57
CHAPTER TWO
Chemical Basis of Life
atoms form two bonds, nitrogen atoms form three bonds,
and carbon atoms form four bonds. Symbols and lines can
be used to represent the bonding capacities of these atoms,
as follows:
H
N
C
O
Symbols and lines show how atoms bond and are
arranged in various molecules. One pair of shared elec-
trons, a single covalent bond, is depicted with a single line.
Sometimes atoms may share two pairs of electrons (a double
covalent bond), or even three pairs (a triple covalent bond),
represented by two and three lines, respectively. Illustrations
of this type, called
structural formulas
(f g. 2.6)
, are useful,
but they cannot adequately capture the three-dimensional
forms of molecules. In contrast,
f
gure 2.7
shows a three-
dimensional (space-F lling) representation of a water mol-
ecule.
Different types of chemical bonds share electrons to dif-
ferent degrees. At one extreme is an ionic bond in which
atoms gain or lose electrons. At the other extreme is a cova-
lent bond that shares electrons equally. In between lies a
covalent bond in which electrons are not shared equally,
resulting in a molecule whose shape gives an uneven dis-
tribution of charges. Such a molecule is called
polar.
Unlike
an ion, a polar molecule has an equal number of protons
and electrons, but one end of the molecule has more than
its share of electrons, becoming slightly negative, while the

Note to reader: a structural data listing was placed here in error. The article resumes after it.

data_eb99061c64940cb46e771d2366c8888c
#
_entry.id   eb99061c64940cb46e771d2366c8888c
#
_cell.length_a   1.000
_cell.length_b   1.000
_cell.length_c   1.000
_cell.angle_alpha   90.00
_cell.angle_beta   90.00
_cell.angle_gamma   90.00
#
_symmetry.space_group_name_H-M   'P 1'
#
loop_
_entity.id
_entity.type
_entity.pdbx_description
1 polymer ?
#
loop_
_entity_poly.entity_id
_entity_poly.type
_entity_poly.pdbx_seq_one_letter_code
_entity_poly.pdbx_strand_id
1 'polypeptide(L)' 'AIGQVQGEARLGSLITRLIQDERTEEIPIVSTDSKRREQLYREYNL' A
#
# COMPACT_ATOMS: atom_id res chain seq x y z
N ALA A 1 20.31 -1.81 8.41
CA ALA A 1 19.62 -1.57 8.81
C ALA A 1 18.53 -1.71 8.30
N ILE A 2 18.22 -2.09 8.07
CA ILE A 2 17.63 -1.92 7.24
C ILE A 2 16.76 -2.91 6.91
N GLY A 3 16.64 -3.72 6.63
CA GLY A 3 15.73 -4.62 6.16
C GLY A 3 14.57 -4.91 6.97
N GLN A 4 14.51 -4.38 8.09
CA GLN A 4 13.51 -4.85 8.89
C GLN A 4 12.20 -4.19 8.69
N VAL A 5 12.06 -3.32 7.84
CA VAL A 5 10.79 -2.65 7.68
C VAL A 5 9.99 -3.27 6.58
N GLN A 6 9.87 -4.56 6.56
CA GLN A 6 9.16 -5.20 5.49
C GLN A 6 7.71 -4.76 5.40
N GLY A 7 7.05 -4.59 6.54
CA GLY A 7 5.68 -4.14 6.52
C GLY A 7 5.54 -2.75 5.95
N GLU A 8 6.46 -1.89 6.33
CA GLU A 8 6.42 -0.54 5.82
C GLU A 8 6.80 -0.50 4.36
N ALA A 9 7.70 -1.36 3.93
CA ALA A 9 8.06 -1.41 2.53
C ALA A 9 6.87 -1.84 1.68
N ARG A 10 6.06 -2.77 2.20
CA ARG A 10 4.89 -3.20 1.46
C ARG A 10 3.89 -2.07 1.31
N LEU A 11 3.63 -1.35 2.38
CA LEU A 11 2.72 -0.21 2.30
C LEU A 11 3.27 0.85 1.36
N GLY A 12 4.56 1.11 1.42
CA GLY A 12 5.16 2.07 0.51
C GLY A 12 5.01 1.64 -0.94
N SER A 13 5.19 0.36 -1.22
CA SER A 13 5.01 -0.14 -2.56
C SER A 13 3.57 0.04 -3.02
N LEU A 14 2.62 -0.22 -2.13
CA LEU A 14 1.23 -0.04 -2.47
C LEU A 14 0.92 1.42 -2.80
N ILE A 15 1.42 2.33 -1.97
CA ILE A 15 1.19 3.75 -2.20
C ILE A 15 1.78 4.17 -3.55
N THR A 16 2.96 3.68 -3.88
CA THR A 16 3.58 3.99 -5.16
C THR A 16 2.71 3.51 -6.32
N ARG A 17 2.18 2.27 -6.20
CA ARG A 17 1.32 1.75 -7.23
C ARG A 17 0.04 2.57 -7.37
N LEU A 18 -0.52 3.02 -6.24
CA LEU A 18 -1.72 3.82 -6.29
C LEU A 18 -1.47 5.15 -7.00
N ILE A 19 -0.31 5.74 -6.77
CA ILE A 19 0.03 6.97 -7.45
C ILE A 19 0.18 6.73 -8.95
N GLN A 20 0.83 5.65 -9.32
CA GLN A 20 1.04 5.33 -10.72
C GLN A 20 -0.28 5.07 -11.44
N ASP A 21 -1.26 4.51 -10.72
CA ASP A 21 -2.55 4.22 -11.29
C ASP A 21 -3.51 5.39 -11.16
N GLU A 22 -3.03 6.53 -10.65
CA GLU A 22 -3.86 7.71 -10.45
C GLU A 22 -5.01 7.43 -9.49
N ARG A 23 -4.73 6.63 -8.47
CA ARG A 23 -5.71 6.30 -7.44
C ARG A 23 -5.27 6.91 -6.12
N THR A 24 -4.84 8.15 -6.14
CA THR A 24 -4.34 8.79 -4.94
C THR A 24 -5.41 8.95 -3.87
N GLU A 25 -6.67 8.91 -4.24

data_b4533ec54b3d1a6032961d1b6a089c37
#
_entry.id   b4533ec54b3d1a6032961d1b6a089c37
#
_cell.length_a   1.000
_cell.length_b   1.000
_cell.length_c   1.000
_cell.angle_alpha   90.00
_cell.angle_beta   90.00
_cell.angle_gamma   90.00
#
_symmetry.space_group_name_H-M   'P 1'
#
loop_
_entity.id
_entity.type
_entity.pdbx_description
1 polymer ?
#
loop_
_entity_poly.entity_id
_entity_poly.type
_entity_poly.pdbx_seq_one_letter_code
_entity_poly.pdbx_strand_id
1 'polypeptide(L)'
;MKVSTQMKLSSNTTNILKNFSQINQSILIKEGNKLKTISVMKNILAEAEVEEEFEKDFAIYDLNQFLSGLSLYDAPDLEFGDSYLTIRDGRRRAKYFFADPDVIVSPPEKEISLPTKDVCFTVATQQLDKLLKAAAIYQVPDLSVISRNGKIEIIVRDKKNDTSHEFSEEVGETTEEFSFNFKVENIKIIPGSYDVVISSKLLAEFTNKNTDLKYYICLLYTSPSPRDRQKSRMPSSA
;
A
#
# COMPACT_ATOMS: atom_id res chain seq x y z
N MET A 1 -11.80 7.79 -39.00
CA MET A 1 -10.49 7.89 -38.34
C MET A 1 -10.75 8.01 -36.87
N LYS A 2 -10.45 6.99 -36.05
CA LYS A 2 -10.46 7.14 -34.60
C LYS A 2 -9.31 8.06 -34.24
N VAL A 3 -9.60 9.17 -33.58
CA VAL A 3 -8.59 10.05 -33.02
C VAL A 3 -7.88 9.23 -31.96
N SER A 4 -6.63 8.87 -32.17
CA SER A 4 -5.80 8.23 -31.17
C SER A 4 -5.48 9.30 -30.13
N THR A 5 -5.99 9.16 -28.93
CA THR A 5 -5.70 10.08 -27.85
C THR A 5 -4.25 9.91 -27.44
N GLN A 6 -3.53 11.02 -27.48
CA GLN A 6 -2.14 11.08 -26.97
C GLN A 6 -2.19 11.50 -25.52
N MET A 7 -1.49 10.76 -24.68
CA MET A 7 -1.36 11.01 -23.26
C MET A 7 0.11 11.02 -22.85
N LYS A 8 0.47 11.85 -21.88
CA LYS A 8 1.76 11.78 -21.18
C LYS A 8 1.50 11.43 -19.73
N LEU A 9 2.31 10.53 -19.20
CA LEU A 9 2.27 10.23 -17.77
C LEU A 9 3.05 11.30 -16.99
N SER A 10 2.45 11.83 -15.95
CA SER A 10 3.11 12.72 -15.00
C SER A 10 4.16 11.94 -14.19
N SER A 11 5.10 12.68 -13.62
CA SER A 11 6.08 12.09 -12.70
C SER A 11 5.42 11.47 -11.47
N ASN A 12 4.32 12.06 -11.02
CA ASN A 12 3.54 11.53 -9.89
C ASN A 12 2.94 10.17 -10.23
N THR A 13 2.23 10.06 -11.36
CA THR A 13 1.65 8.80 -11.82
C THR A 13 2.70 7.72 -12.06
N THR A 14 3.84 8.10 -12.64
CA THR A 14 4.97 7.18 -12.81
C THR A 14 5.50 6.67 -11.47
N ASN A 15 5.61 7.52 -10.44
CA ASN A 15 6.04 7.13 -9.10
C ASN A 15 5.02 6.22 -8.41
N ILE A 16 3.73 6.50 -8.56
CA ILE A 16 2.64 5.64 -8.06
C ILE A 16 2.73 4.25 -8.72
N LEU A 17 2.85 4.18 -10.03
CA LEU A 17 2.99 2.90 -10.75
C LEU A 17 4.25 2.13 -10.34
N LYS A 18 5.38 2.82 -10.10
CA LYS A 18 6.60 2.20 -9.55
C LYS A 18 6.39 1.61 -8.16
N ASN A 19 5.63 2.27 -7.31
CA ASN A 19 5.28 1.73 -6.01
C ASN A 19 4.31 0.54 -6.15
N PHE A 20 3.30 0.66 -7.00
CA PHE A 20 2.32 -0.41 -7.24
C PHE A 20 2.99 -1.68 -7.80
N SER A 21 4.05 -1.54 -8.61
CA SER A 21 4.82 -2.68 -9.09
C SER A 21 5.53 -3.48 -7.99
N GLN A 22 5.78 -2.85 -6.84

other end of the molecule has less than its share, becoming
slightly positive. Typically, polar covalent bonds form where
hydrogen atoms bond to oxygen or nitrogen atoms. Water is
a polar molecule
(f
g. 2.8
a
)
.
The attraction of the positive hydrogen end of a polar
molecule to the negative nitrogen or oxygen end of another
polar molecule is called a
hydrogen bond.
These bonds are
weak, particularly at body temperature. ±or example, below
0°C, the hydrogen bonds between water molecules shown in
F gure 2.8
b
are strong enough to form ice. As the temperature
rises, increased molecular movement breaks the hydrogen
bonds, and water becomes liquid. Even at body temperature,
+−
11p
+
12n
0
11p
+
12n
0
17p
+
18n
0
17p
+
18n
0
Sodium atom (Na)
Chlorine atom (Cl)
Chloride ion (Cl
)
Sodium ion (Na
+
)
(b)
Bonded ions
These oppositely charged particles attract electrically and join by
an ionic bond.
(c)
Salt crystal
Ionically bonded substances form arrays such as a crystal of NaCl.
(a)
Separate atoms
If a sodium atom loses an electron to a chlorine atom, the sodium
atom becomes a sodium ion (Na
+
), and the chlorine atom becomes
a chloride ion (Cl
).
Sodium chloride
Na
+
Cl
FIGURE 2.4
An ionic bond forms when (
a
) one atom gains and
another atom loses electron(s) and then (
b
) oppositely charged ions
attract. (
c
) Ionically bonded substances may form crystals.
FIGURE 2.5
A hydrogen molecule forms when two hydrogen atoms share a pair of electrons. A covalent bond forms between the atoms.
+
+
+
+
Hydrogen atom
+
H
Hydrogen molecule
H
2
Hydrogen atom
H
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